Afropunk Fest. The Brooklyn-rooted music fest is noted for its multicultural appeal. Based on the lineup for the event’s inaugural showing in Atlanta, that same commitment to diversity appears to be a priority. Notables include D’Angelo and the Vanguard; Flying Lotus; Santigold; Tyler, the Creator; Death Grips; Public Enemy; Twin Shadow; Danny Brown; Benjamin Booker; Suicidal Tendencies; Trash Talk; Kaytranada; Big Freedia; and Saul Williams. Oct. 3-4, Central Park. www.afropunkfest.com.
“La Bohème.” The Atlanta Opera’s 2015-16 season slogan is “Join the Adventure,” an allusion to the different lands and cultures the five productions will explore, but the intended meaning is greater than that. It’s also a nod to the spirit of adventure that Artistic Director Tomer Zvulun is bringing to his second season as programmer, both to familiar fare and the new “Discoveries” series. As stage director of the season-opening “La Bohème,” Zvulun is taking what the company bills as a “grand cinematic approach” to Puccini’s familiar story of young lovers in 19th century bohemian Paris traversing the emotional landscapes of love, poverty and loss. Oct. 3-11, Cobb Energy Performing Arts Centre, www.atlantaopera.org.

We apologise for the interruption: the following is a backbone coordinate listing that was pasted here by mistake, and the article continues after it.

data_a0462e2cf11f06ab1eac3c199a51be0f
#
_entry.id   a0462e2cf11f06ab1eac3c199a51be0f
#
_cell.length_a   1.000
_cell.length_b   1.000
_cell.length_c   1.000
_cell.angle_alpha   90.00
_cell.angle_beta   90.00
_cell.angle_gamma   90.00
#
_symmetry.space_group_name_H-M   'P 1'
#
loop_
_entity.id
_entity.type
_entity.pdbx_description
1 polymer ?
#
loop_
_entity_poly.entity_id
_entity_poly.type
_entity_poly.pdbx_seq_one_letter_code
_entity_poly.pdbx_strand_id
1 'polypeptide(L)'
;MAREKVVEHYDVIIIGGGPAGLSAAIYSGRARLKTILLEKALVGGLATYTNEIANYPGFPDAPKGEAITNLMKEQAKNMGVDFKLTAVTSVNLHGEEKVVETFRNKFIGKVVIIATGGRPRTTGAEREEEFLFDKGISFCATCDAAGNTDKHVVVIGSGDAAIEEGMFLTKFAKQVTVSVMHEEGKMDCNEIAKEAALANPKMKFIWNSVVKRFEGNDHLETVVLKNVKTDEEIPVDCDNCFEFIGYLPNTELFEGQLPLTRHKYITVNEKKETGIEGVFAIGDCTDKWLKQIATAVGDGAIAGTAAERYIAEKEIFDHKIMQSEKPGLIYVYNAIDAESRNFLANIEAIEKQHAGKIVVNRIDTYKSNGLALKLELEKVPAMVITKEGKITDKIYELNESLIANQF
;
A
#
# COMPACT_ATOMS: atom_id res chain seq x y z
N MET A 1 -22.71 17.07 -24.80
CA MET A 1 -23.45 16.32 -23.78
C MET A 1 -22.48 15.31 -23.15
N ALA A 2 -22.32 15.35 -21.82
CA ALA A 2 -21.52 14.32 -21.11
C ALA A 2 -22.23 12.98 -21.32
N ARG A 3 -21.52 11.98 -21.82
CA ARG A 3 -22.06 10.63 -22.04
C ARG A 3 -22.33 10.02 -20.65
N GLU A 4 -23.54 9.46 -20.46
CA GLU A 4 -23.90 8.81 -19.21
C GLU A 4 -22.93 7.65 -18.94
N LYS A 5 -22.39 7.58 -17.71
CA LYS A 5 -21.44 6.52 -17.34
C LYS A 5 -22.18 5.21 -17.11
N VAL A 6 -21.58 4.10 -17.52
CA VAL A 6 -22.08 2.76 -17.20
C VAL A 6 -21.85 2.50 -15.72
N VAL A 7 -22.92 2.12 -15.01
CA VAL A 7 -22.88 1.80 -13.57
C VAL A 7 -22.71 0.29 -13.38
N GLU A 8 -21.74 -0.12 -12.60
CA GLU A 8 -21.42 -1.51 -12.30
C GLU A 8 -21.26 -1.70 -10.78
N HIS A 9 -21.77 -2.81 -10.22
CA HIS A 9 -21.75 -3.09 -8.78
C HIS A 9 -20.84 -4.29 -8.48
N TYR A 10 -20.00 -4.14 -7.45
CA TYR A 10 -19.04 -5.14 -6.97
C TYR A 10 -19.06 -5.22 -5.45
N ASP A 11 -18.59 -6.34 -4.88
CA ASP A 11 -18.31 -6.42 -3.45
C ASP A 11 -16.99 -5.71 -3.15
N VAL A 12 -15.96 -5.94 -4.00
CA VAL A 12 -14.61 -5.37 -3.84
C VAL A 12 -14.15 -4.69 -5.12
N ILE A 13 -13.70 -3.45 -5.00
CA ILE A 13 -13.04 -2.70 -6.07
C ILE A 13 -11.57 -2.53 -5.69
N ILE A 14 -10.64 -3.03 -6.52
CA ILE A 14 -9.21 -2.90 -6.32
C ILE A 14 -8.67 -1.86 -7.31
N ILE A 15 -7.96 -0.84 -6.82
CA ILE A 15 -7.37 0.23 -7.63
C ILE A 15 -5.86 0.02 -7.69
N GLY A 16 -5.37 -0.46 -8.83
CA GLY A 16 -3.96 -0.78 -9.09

Funny or Die Oddball Comedy Festival. If you have a pulse and an Internet connection, chances are you haven’t been able to escape hearing about Amy Schumer this summer. The comedian, who stars in the popular Comedy Central show “Inside Amy Schumer,” became a household name with the July release of the movie “Trainwreck,” which she co-wrote and stars in. You’ll have the opportunity to catch her bawdy brand of humor this fall when she co-headlines this festival, along with Aziz Ansari. Also on the bill are Anthony Jeselnik, Jeff Ross and Nikki Glaser. Oct. 4, Aaron’s Amphitheatre at Lakewood. http://www.oddballfest.com.